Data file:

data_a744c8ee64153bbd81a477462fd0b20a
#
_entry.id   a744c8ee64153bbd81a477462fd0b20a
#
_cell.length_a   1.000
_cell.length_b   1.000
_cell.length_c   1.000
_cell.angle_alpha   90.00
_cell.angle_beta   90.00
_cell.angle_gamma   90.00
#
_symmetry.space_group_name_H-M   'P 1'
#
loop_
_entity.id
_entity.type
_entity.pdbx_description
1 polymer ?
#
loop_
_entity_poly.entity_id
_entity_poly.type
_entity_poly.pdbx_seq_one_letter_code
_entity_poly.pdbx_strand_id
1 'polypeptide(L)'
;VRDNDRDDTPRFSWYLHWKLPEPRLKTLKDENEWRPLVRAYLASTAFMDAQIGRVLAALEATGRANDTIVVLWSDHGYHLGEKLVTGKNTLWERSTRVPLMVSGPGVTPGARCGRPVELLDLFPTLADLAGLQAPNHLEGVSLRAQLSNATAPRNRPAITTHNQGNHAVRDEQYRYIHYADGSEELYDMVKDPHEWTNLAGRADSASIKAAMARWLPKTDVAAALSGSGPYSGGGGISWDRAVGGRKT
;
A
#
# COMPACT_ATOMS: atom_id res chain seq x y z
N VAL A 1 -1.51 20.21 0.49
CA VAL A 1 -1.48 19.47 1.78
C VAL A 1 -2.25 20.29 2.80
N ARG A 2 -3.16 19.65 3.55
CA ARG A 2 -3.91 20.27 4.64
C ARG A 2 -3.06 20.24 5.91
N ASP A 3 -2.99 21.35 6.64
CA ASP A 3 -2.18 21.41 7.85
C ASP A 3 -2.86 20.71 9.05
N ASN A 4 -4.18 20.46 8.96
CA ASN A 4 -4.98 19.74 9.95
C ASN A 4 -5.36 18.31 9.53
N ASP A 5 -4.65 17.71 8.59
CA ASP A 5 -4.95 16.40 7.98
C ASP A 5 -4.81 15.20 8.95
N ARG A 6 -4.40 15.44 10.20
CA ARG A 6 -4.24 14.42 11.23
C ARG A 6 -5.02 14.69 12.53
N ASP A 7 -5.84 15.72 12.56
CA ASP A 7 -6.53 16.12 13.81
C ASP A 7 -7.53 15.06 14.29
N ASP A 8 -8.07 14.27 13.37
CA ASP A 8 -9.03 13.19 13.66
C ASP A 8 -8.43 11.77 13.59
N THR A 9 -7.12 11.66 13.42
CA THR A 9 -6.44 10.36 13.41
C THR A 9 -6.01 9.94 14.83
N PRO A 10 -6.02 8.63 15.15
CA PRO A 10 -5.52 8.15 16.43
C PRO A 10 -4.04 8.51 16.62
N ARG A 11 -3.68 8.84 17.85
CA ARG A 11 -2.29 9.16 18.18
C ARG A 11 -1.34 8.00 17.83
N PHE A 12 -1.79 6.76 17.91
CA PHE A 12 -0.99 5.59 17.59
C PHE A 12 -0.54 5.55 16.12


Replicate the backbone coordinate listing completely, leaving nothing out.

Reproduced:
data_a744c8ee64153bbd81a477462fd0b20a
#
_entry.id   a744c8ee64153bbd81a477462fd0b20a
#
_cell.length_a   1.000
_cell.length_b   1.000
_cell.length_c   1.000
_cell.angle_alpha   90.00
_cell.angle_beta   90.00
_cell.angle_gamma   90.00
#
_symmetry.space_group_name_H-M   'P 1'
#
loop_
_entity.id
_entity.type
_entity.pdbx_description
1 polymer ?
#
loop_
_entity_poly.entity_id
_entity_poly.type
_entity_poly.pdbx_seq_one_letter_code
_entity_poly.pdbx_strand_id
1 'polypeptide(L)'
;VRDNDRDDTPRFSWYLHWKLPEPRLKTLKDENEWRPLVRAYLASTAFMDAQIGRVLAALEATGRANDTIVVLWSDHGYHLGEKLVTGKNTLWERSTRVPLMVSGPGVTPGARCGRPVELLDLFPTLADLAGLQAPNHLEGVSLRAQLSNATAPRNRPAITTHNQGNHAVRDEQYRYIHYADGSEELYDMVKDPHEWTNLAGRADSASIKAAMARWLPKTDVAAALSGSGPYSGGGGISWDRAVGGRKT
;
A
#
# COMPACT_ATOMS: atom_id res chain seq x y z
N VAL A 1 -1.51 20.21 0.49
CA VAL A 1 -1.48 19.47 1.78
C VAL A 1 -2.25 20.29 2.80
N ARG A 2 -3.16 19.65 3.55
CA ARG A 2 -3.91 20.27 4.64
C ARG A 2 -3.06 20.24 5.91
N ASP A 3 -2.99 21.35 6.64
CA ASP A 3 -2.18 21.41 7.85
C ASP A 3 -2.86 20.71 9.05
N ASN A 4 -4.18 20.46 8.96
CA ASN A 4 -4.98 19.74 9.95
C ASN A 4 -5.36 18.31 9.53
N ASP A 5 -4.65 17.71 8.59
CA ASP A 5 -4.95 16.40 7.98
C ASP A 5 -4.81 15.20 8.95
N ARG A 6 -4.40 15.44 10.20
CA ARG A 6 -4.24 14.42 11.23
C ARG A 6 -5.02 14.69 12.53
N ASP A 7 -5.84 15.72 12.56
CA ASP A 7 -6.53 16.12 13.81
C ASP A 7 -7.53 15.06 14.29
N ASP A 8 -8.07 14.27 13.37
CA ASP A 8 -9.03 13.19 13.66
C ASP A 8 -8.43 11.77 13.59
N THR A 9 -7.12 11.66 13.42
CA THR A 9 -6.44 10.36 13.41
C THR A 9 -6.01 9.94 14.83
N PRO A 10 -6.02 8.63 15.15
CA PRO A 10 -5.52 8.15 16.43
C PRO A 10 -4.04 8.51 16.62
N ARG A 11 -3.68 8.84 17.85
CA ARG A 11 -2.29 9.16 18.18
C ARG A 11 -1.34 8.00 17.83
N PHE A 12 -1.79 6.76 17.91
CA PHE A 12 -0.99 5.59 17.59
C PHE A 12 -0.54 5.55 16.12